Wednesday, April 1, 2009

Battle Garegga: More pink flamingos, please

I don't know about you, but when I play shmups, I hold the fire button down until I either get a Game Over or beat the game. I capitalized "Game Over" because it is most definitely a proper noun. It's the last thing you see upon every play, and all-too likely, the most visible memory you have when thinking back to certain experiences (I shake my fist at thee, Andross). In the case of Ikaruga, the way the game is frozen while you enter your initials (or "AAA" in a fit of rage from missing that 4 mil mark on Chapter 1) and then reanimates back into motion with a mechanical buzzing sound of defeat is all it takes to make me want to come back and prove the game wrong. At least in Ikaruga, I know it's possible to come back and do better and get a little farther. At least the game is beatable when I do my best. I wish I could say the same for Battle Garegga.

Developed by Raizing, the game is one of those pivotal entries in the genre that helped define all of that manic craziness that we know and love. It apparently was a heavy inspiration for DoDonPachi's golden joyride, so why not love it, too? Probably because it hates you. I speak of course of the rank system in the game, an invisible collection of algorithms designed to slowly deteriorate you from the inside-out. Sure, rank systems are in all kinds of games, not just shmups. GTA IV has a dynamic system that changes the difficulty of missions based on how many tries it takes you to complete them. Left 4 Dead heavily uses a ranking system that fluctuates difficulty in real-time based on how well your party knows how to avoid being vomitted on. So why point out Battle Garegga's rank? Because if you just hold down the fire button, dodge every bullet, and collect every power-up, the game will become literally impossible to beat. It simply cannot be done. And it's all thanks to the omni-present rank which oversees your every move.

Unfortunately, the dedicated community over at the forums have collected a compendium of knowledge around this one aspect of the game. Unfortunate, in how I now know just what goes into deciding the rank (quick summary: everything). Let's start with collectibles. If you touch a power-up, rank goes up. That goes for weapons upgrades, options (helper pods at your side), bombs, medals, and auto-fire upgrades (big no-no on touching those). If you shoot a bullet, rank goes up. If you use special bullets, rank goes up. Using a bomb, gaining a life, beating a boss, simply existing; it doesn't matter. Rank goes up (Yes, simply existing without dying makes rank go up). The list goes on. Rank is even so evil that it will sneak its way into your next play session, requiring a reset of the ROM or PCB or whatever you may be using to play it in order to get it back to default. The only true way, in fact, that lowers your rank is to die (what a wonderful lesson this game teaches us about life and its hardships). The less lives you have when you die, the further the rank is reduced (excluding having 1 life left, at which point dying will inevitably give the game another chunk of your soul).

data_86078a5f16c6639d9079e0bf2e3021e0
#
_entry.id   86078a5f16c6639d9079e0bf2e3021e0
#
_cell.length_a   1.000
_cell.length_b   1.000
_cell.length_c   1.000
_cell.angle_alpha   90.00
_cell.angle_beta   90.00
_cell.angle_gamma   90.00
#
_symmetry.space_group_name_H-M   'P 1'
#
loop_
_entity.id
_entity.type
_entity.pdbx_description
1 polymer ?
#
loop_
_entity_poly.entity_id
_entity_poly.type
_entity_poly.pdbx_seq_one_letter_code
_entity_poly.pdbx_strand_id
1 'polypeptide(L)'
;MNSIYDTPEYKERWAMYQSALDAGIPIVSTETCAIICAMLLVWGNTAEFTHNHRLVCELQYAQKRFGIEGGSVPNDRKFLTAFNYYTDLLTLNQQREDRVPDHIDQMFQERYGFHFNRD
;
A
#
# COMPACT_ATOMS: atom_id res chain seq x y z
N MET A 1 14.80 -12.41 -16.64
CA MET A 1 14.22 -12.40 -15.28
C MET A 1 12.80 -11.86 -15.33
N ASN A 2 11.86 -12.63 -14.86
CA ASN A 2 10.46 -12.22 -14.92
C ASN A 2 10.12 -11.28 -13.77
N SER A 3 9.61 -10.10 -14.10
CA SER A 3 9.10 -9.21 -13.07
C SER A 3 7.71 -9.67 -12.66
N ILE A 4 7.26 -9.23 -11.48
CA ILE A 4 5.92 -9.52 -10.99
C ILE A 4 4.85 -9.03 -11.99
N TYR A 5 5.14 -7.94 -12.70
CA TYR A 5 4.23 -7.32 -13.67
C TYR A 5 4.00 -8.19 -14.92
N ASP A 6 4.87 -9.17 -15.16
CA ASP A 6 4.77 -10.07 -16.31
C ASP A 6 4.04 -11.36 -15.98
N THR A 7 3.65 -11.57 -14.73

This may be bleak news, to find that anything you do in the game in order to survive and get ahead only pushes you further back. If I recall correctly, the final boss to Final Fantasy VII had a similar fate if you maxed out your characters' stats, rendering the battle impossible to win (making it even more ironic that the very final battle with Sephiroth is impossible to lose). I suppose on the bright side with Garegga, you don't have to invest dozens of hours into one game with no backup saves only to find that you can't beat it; that realization takes only a few minutes. The best way to play (i.e. complete) the game is to take your time collecting power-ups, avoiding certain power-ups altogether, only shooting when necessary, etc. Players going for score use this same recipe, though they incessantly dangle their fragile progress in front of the rank system, pushing it as far as it can go without causing an implosion of the game and its local universe.

Fortunately, as with almost all games in existence, there are a few tricks to getting an upper hand. There's a few sneaky ways to exploit massive point gain with some later bosses. My personal favorite is by hassling a flock of pink flamingos that found refuge in a castle, shrouded by a small forest, in the first half of level 2. Your fire disrupts their peace, forcing them to migrate north, at which point spraying them with more bullets / fire can cause your score to become an overnight millionaire. None of them seem to be harmed, so it's okay that I mention finding extreme joy in sending a flamethrowing special move into their haven.

I originally thought this game would be an ideal place to go for a good ole 1CC. Further reading made me not back off, but rather take my time with pacing if I ever wanted a shot at seeing some sort of credits roll. That rank system is just about as in-your-face as Sinistar's ego-centric taunts. At least Sinistar eventually shows his ugly grin.

Because showing a skillful run of this game is a slow and flavor-filled art, even under my respectful gaze, I'll just show you those awesome flamingos instead. They may be hard to see, but they're all flapping away from 0:28 to 0:38.

And finally, I wish the best of luck to Zakk from Hey Poor Player! in his endeavors to get a 1CC in Battle Garegga.

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